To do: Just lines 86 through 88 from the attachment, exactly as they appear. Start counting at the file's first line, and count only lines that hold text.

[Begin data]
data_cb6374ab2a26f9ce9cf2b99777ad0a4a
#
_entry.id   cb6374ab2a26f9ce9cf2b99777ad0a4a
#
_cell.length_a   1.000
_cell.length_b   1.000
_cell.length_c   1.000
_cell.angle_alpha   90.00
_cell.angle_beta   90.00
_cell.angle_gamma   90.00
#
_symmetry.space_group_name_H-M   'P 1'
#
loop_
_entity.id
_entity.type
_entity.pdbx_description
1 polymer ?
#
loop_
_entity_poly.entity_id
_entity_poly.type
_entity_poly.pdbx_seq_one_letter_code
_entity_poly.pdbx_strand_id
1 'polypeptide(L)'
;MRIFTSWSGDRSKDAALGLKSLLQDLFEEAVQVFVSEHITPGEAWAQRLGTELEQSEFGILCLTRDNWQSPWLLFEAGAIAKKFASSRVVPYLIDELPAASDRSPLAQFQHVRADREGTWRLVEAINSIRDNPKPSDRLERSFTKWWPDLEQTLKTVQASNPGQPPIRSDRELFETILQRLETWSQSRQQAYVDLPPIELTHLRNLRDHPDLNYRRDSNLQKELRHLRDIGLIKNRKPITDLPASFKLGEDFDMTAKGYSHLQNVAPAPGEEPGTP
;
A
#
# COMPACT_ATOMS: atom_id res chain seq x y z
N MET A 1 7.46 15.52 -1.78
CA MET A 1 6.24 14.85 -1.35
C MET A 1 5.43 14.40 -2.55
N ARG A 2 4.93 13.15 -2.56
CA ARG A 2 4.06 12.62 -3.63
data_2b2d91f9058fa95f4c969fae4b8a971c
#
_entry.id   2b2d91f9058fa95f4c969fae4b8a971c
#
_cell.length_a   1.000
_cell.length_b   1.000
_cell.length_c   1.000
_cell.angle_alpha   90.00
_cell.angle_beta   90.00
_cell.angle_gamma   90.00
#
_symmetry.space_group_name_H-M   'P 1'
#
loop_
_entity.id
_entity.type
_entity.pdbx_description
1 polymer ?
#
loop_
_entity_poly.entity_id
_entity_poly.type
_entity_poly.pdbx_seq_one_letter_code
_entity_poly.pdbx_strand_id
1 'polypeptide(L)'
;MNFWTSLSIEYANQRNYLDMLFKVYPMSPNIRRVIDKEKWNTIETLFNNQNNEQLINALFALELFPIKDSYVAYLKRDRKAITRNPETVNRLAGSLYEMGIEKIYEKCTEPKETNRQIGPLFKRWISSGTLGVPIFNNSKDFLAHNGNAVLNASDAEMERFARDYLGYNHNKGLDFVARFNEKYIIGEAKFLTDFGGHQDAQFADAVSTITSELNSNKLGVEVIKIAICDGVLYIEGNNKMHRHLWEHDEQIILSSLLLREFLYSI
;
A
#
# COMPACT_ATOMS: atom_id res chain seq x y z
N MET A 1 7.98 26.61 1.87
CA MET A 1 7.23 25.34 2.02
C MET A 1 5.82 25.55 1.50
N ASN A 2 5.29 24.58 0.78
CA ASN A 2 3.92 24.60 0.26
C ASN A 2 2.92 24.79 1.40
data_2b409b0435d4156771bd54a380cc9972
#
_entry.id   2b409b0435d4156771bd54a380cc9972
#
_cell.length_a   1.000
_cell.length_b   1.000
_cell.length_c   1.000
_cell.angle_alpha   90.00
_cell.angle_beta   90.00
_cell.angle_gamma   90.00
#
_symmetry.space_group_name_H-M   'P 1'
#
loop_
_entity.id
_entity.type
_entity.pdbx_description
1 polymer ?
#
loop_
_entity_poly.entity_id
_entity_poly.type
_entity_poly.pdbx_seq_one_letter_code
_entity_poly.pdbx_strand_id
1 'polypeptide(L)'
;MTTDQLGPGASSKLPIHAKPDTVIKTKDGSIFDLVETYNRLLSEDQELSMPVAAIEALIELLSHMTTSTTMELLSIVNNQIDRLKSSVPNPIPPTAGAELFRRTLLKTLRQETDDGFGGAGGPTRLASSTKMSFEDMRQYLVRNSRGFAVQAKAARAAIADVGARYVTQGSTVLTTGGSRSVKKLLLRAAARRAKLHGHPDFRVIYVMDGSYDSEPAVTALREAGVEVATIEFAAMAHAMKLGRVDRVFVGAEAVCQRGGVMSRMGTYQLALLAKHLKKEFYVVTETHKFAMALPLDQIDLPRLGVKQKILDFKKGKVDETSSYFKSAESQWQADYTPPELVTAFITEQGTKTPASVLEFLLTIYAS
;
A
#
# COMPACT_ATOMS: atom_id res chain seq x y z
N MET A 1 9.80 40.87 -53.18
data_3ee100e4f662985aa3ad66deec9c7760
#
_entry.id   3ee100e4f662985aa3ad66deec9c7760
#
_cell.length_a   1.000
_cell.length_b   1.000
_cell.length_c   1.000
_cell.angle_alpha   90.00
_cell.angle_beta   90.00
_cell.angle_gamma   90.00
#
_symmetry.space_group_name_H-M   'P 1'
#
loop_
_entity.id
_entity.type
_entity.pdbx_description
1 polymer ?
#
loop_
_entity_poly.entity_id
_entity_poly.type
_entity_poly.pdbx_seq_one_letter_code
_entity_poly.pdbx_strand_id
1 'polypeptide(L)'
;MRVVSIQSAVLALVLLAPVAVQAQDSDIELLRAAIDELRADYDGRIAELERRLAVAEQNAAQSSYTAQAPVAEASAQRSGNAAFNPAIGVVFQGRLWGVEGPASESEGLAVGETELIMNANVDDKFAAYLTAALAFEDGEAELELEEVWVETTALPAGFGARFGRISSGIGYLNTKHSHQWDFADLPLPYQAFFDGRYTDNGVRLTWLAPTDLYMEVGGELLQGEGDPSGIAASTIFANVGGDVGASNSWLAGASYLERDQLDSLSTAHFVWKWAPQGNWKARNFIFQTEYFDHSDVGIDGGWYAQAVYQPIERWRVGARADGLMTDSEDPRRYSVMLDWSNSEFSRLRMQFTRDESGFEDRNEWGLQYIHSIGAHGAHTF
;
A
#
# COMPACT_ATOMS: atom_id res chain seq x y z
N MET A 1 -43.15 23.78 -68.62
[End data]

_entity.id
_entity.type
_entity.pdbx_description